Who is the Ombudsman?
Margie Shanks, Deputy Secretary of the Board of Governors, currently serves as the Federal Reserve System's Ombudsman. She is assisted by Jean Whyte, the System's Associate Ombudsman.
When to contact us:
- Anytime you need assistance resolving an issue related to the Federal Reserve System's regulatory activities
- To discuss an issue confidentially
- If you have questions regarding Federal Reserve System regulatory processes or procedures
- If you believe that your institution has been subjected to retaliatory conduct by a member of Federal Reserve System staff
In 1995, the Board of Governors established the position of Ombudsman to facilitate the fair and timely resolution of complaints related to the Federal Reserve System's regulatory activities. The Ombudsman serves as an independent, confidential resource for individuals and institutions that are affected by the Federal Reserve System's regulatory and supervisory actions.
See the Board's policy statement concerning the Ombudsman function for more information.
How to contact us
The Ombudsman operates secure e-mail and dedicated telephone and fax lines.
Office of the Ombudsman
Federal Reserve Board
20th & C Streets, NW, Mail Stop 28
Washington, D.C. 20551
Role of the Ombudsman
What does the Ombudsman do?
- Facilitate the resolution of questions and complaints related to the Federal Reserve System's regulatory activities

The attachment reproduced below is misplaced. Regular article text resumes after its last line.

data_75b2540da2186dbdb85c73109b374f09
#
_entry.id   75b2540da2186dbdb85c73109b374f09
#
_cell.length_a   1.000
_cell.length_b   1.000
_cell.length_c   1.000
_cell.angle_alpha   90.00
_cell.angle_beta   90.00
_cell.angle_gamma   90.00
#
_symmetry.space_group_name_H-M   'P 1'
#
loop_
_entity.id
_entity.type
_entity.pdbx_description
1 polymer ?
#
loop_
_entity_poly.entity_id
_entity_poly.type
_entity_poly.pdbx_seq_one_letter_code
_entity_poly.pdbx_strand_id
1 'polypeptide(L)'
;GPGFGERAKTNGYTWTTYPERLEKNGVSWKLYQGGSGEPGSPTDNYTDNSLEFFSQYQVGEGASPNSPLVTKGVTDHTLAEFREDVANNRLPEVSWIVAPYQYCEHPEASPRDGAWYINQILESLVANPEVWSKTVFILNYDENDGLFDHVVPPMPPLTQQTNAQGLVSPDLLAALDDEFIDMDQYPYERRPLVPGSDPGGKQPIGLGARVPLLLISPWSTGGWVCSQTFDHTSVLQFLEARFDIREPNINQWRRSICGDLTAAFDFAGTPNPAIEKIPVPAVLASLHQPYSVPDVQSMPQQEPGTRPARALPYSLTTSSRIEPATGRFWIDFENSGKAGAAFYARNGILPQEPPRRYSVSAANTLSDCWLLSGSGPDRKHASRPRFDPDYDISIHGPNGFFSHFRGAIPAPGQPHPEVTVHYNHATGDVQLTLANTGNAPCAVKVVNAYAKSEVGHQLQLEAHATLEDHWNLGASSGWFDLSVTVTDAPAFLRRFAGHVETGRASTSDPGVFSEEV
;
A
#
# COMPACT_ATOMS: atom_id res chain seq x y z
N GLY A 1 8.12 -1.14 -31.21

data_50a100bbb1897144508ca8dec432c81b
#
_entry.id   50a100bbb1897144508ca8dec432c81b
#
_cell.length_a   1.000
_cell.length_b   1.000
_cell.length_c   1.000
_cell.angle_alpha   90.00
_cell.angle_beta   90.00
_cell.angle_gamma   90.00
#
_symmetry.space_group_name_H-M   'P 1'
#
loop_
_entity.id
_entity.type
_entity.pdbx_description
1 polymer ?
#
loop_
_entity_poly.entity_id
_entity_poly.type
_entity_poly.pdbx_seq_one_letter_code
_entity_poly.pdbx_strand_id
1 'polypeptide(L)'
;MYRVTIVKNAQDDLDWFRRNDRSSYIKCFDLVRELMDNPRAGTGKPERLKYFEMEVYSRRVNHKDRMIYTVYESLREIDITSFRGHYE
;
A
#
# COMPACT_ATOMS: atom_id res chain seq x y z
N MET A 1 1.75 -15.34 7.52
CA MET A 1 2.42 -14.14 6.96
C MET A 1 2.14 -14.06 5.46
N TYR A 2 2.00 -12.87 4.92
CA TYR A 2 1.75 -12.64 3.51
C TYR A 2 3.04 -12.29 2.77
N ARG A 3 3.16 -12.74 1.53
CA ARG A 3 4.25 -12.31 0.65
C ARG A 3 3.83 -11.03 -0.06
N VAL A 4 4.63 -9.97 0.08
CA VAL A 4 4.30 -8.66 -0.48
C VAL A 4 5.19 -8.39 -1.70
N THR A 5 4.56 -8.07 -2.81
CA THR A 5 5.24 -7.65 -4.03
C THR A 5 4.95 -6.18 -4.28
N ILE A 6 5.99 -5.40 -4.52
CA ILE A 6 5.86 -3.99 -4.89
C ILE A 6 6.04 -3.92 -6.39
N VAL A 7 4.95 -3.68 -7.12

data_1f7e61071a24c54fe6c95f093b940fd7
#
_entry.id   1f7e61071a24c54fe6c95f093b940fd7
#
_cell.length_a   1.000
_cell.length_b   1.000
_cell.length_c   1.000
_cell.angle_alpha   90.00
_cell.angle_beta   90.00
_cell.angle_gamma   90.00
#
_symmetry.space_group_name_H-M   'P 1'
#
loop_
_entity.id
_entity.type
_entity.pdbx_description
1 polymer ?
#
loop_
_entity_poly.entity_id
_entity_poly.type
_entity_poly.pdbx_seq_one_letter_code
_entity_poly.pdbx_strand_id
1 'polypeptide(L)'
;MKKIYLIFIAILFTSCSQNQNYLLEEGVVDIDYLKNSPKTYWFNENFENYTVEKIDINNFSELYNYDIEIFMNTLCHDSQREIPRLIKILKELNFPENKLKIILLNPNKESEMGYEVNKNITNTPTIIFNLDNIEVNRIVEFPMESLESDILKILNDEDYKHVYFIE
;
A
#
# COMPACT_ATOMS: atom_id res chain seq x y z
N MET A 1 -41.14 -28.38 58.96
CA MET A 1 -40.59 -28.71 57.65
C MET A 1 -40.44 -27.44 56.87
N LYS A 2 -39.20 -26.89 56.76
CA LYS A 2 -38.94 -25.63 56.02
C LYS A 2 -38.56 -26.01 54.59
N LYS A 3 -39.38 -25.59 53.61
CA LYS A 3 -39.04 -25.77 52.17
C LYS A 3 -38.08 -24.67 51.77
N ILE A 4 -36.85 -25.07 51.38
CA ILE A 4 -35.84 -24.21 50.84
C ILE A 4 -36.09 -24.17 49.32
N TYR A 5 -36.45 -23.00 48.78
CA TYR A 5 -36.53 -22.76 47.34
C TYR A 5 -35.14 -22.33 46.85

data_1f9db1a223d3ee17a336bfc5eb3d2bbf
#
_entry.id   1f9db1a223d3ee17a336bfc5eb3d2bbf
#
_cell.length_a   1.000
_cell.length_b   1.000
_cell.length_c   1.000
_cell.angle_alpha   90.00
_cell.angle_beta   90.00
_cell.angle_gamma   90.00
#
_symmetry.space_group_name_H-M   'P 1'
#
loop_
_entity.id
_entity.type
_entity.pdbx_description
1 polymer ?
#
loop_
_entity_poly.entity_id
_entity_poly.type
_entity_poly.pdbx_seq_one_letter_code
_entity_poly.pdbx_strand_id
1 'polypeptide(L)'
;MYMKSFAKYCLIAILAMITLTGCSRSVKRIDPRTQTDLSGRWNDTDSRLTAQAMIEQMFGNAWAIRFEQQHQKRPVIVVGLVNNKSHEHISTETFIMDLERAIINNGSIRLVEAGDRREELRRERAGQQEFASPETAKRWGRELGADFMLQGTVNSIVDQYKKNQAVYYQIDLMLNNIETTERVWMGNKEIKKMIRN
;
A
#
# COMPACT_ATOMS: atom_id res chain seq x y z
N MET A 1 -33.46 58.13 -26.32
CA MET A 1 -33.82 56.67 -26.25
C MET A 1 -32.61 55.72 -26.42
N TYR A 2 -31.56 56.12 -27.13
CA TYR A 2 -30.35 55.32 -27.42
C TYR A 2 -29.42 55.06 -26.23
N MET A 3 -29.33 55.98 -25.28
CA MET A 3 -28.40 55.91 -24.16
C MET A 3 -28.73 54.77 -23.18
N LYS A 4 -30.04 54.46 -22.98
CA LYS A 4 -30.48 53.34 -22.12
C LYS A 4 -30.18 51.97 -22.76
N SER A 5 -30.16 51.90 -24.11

- Ensure that complaints about Board or Reserve Bank actions are addressed in a fair and timely manner
- Receive, review, and decide complaints that a member of Federal Reserve System staff acted in a retaliatory manner against a supervised institution
- Advise institutions regarding formal processes for resolving disputes, including procedures for appealing material supervisory determinations
What does the Ombudsman not do?
- Make decisions, except with respect to allegations of retaliatory conduct
- Take sides; rather, the Ombudsman maintains a neutral position
- Address enforcement matters or matters involved in litigation
- Delay regulatory, legal, or other Federal Reserve actions or deadlines
- Serve as a formal office of legal notice for the Federal Reserve
- Handle complaints concerning internal Board functions, such as personnel or procurement
The Ombudsman operates independently of the Federal Reserve System's supervisory and regulatory processes.
The Ombudsman has established safeguards to protect confidentiality. Except in unusual circumstances, the Ombudsman will not disclose information or material provided by a complainant, including identity, unless expressly authorized by the complainant in order to assist in resolving an issue.
Fairness and Integrity
The Board of Governors has a strict anti-retaliation policy. The Ombudsman is responsible for receiving, reviewing, and deciding any complaints that a member of Federal Reserve System staff acted in a retaliatory manner against a supervised institution.
Consumer questions and complaints:
Independent of the Ombudsman function, the Federal Reserve System maintains a consumer help program to assist individuals who are experiencing issues with their financial institutions.
Institutions supervised by other regulators:
The Federal Reserve System regulates state member banks, bank holding companies, and some other types of financial institutions. The other financial regulatory agencies also have Ombudsman programs.
- Office of the Comptroller of the Currency
Regulates national banks
- Federal Deposit Insurance Corporation
Regulates state chartered banks that are not members of the Federal Reserve System
- National Credit Union Administration
Regulates credit unions
- Consumer Financial Protection Bureau
Administers federal consumer protection laws